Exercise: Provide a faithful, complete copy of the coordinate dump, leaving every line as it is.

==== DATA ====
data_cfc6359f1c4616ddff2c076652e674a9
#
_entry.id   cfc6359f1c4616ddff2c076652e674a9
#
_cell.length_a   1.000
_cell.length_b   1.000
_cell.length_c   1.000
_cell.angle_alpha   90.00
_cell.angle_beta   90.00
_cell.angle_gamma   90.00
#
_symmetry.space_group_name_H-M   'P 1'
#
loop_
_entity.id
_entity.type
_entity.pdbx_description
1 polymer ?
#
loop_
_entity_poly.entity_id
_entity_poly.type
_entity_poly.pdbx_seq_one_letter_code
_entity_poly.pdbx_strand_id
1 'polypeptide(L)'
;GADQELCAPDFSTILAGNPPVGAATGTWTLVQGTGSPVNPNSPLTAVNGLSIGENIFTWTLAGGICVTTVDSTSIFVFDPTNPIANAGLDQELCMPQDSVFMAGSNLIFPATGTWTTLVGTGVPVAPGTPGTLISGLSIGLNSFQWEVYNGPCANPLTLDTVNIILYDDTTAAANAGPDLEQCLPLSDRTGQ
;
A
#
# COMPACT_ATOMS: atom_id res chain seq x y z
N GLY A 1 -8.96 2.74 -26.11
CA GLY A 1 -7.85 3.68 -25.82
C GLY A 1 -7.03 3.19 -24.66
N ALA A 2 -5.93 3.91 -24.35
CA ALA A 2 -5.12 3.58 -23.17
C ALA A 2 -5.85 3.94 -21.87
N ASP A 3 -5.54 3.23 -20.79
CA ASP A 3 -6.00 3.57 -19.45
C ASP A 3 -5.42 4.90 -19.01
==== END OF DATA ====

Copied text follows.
data_cfc6359f1c4616ddff2c076652e674a9
#
_entry.id   cfc6359f1c4616ddff2c076652e674a9
#
_cell.length_a   1.000
_cell.length_b   1.000
_cell.length_c   1.000
_cell.angle_alpha   90.00
_cell.angle_beta   90.00
_cell.angle_gamma   90.00
#
_symmetry.space_group_name_H-M   'P 1'
#
loop_
_entity.id
_entity.type
_entity.pdbx_description
1 polymer ?
#
loop_
_entity_poly.entity_id
_entity_poly.type
_entity_poly.pdbx_seq_one_letter_code
_entity_poly.pdbx_strand_id
1 'polypeptide(L)'
;GADQELCAPDFSTILAGNPPVGAATGTWTLVQGTGSPVNPNSPLTAVNGLSIGENIFTWTLAGGICVTTVDSTSIFVFDPTNPIANAGLDQELCMPQDSVFMAGSNLIFPATGTWTTLVGTGVPVAPGTPGTLISGLSIGLNSFQWEVYNGPCANPLTLDTVNIILYDDTTAAANAGPDLEQCLPLSDRTGQ
;
A
#
# COMPACT_ATOMS: atom_id res chain seq x y z
N GLY A 1 -8.96 2.74 -26.11
CA GLY A 1 -7.85 3.68 -25.82
C GLY A 1 -7.03 3.19 -24.66
N ALA A 2 -5.93 3.91 -24.35
CA ALA A 2 -5.12 3.58 -23.17
C ALA A 2 -5.85 3.94 -21.87
N ASP A 3 -5.54 3.23 -20.79
CA ASP A 3 -6.00 3.57 -19.45
C ASP A 3 -5.42 4.90 -19.01